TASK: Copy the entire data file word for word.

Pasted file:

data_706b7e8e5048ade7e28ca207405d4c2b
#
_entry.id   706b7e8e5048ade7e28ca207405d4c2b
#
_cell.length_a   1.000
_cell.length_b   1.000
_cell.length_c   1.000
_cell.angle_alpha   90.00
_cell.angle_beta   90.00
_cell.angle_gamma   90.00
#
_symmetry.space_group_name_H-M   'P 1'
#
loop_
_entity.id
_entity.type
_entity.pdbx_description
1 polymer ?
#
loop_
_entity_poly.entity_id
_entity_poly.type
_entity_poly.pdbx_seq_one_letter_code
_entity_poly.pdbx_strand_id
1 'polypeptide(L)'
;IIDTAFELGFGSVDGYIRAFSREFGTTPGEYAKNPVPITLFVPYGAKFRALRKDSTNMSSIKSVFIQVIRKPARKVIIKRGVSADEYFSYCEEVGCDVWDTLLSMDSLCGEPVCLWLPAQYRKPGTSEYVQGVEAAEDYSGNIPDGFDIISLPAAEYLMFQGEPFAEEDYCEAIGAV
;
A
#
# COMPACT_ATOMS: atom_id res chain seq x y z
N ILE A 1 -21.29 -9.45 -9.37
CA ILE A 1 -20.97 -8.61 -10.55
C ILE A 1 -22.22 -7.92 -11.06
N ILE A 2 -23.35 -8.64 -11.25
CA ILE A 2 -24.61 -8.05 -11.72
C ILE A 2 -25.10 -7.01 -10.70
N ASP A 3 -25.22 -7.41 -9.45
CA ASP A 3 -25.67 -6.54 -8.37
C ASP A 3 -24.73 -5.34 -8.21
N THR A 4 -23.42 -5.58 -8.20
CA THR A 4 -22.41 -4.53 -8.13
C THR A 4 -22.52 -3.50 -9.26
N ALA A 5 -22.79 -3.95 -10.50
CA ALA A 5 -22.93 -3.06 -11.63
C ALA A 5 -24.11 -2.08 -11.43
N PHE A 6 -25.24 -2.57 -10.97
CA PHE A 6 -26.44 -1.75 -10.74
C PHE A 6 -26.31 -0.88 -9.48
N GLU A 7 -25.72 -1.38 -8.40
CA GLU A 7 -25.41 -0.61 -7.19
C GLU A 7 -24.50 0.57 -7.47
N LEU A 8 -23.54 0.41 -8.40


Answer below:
data_706b7e8e5048ade7e28ca207405d4c2b
#
_entry.id   706b7e8e5048ade7e28ca207405d4c2b
#
_cell.length_a   1.000
_cell.length_b   1.000
_cell.length_c   1.000
_cell.angle_alpha   90.00
_cell.angle_beta   90.00
_cell.angle_gamma   90.00
#
_symmetry.space_group_name_H-M   'P 1'
#
loop_
_entity.id
_entity.type
_entity.pdbx_description
1 polymer ?
#
loop_
_entity_poly.entity_id
_entity_poly.type
_entity_poly.pdbx_seq_one_letter_code
_entity_poly.pdbx_strand_id
1 'polypeptide(L)'
;IIDTAFELGFGSVDGYIRAFSREFGTTPGEYAKNPVPITLFVPYGAKFRALRKDSTNMSSIKSVFIQVIRKPARKVIIKRGVSADEYFSYCEEVGCDVWDTLLSMDSLCGEPVCLWLPAQYRKPGTSEYVQGVEAAEDYSGNIPDGFDIISLPAAEYLMFQGEPFAEEDYCEAIGAV
;
A
#
# COMPACT_ATOMS: atom_id res chain seq x y z
N ILE A 1 -21.29 -9.45 -9.37
CA ILE A 1 -20.97 -8.61 -10.55
C ILE A 1 -22.22 -7.92 -11.06
N ILE A 2 -23.35 -8.64 -11.25
CA ILE A 2 -24.61 -8.05 -11.72
C ILE A 2 -25.10 -7.01 -10.70
N ASP A 3 -25.22 -7.41 -9.45
CA ASP A 3 -25.67 -6.54 -8.37
C ASP A 3 -24.73 -5.34 -8.21
N THR A 4 -23.42 -5.58 -8.20
CA THR A 4 -22.41 -4.53 -8.13
C THR A 4 -22.52 -3.50 -9.26
N ALA A 5 -22.79 -3.95 -10.50
CA ALA A 5 -22.93 -3.06 -11.63
C ALA A 5 -24.11 -2.08 -11.43
N PHE A 6 -25.24 -2.57 -10.97
CA PHE A 6 -26.44 -1.75 -10.74
C PHE A 6 -26.31 -0.88 -9.48
N GLU A 7 -25.72 -1.38 -8.40
CA GLU A 7 -25.41 -0.61 -7.19
C GLU A 7 -24.50 0.57 -7.47
N LEU A 8 -23.54 0.41 -8.40